The building itself was modeled after the Roman villa described by Pliny the Younger, with a large central hall that, in antiquity, was destined for the ancestors, while in Paulus Jovius’ structure it would have housed the Musaeum. Thanks to the research of scholars such as Paul Ortwint Rave, Matteo Gianoncelli, Stefano Della Torre and Sonia Maffei, it has been possible to reconstruct what the architecture of the house must have looked like: two-story, it was preceded by a portico that led directly to the Museum Room, overlooking Lake Como and surrounded by service rooms and other rooms dedicated to other deities. The first room one entered was a large atrium decorated with frescoes and emblems, from which one entered the cavaedium, the central courtyard around which the portico ran. From here, as mentioned, one entered the Museum Room, the largest in the house. From here one then entered the Hall of Minerva, dedicated to the illustrious Como people, which was adjacent to the Hall of Mercury, where the palace library was located. One then entered the Hall of the Sirens, intended for amusements, and from here one then reached the armory. On the second floor, however, was a Hall of Honor, flanked by Paolo Giovio’s private quarters.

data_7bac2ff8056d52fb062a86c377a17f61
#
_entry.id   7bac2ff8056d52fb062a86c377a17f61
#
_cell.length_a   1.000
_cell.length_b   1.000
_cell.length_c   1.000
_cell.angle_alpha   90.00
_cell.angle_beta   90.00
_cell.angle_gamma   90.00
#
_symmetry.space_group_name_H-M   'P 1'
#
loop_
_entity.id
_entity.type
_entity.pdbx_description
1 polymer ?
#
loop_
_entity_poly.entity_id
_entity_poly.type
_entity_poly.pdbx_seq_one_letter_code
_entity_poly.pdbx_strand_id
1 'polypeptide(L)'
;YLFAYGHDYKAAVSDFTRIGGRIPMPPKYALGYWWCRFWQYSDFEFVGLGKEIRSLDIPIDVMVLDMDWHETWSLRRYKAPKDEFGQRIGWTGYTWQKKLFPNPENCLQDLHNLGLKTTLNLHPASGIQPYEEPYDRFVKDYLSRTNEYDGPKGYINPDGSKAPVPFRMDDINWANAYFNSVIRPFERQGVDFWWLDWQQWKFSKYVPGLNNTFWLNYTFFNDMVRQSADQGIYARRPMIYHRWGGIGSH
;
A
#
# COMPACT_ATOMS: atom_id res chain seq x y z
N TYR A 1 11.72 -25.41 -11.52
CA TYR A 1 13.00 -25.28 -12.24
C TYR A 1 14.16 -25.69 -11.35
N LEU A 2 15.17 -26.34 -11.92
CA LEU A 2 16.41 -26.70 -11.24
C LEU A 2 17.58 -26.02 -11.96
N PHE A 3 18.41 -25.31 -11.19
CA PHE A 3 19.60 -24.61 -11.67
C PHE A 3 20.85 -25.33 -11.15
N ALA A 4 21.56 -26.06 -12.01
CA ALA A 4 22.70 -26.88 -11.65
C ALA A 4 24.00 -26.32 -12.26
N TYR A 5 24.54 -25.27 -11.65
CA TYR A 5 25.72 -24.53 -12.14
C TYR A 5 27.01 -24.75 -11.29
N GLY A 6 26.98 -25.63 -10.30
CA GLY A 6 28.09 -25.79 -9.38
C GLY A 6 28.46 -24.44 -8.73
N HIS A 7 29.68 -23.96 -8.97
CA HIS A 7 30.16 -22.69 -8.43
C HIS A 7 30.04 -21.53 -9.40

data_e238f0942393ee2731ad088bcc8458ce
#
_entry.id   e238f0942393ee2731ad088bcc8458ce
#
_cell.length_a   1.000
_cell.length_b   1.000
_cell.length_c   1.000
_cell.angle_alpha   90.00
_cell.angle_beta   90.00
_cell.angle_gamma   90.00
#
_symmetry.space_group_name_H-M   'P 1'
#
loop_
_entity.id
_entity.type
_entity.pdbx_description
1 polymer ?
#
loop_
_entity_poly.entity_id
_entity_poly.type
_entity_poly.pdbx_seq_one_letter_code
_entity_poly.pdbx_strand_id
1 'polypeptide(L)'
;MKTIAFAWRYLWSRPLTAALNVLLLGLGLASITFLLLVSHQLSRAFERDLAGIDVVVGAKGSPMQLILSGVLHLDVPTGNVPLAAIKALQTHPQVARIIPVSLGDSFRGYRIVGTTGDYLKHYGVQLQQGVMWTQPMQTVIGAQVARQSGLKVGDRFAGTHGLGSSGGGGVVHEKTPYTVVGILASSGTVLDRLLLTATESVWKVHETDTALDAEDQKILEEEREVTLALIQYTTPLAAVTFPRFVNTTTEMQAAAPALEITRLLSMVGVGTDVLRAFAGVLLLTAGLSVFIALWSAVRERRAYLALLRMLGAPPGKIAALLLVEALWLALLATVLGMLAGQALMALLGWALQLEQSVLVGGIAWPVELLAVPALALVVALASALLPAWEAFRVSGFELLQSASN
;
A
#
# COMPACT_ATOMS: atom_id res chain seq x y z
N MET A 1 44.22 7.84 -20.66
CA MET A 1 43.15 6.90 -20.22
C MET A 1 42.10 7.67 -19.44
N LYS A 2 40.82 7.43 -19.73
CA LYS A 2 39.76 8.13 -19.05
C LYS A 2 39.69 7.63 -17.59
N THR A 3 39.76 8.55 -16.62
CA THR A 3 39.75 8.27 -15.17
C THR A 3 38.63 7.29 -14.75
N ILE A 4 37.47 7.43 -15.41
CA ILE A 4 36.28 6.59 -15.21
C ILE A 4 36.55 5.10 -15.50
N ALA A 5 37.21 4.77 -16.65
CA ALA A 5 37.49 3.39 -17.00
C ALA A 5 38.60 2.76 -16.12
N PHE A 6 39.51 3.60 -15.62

Cristofano dell’Altissimo, Ritratto di Dante Alighieri (1552-1568; olio su tavola, 60 x 45 cm; Firenze, Uffizi)
Cristofano dellAltissimo, Portrait of Dante Alighieri (1552-1568; oil on panel, 60 x 45 cm; Florence, Uffizi)
Cristofano dell’Altissimo, Ritratto di Pico della Mirandola (1552-1568; olio su tavola, 60 x 45 cm; Firenze, Uffizi)
Cristofano dellAltissimo, Portrait of Pico della Mirandola (1552-1568; oil on panel, 60 x 45 cm; Florence, Uffizi)
Cristofano dell’Altissimo, Ritratto di Alchitrof (1552-1568 circa; olio su tavola, 60 x 45 cm; Firenze, Uffizi)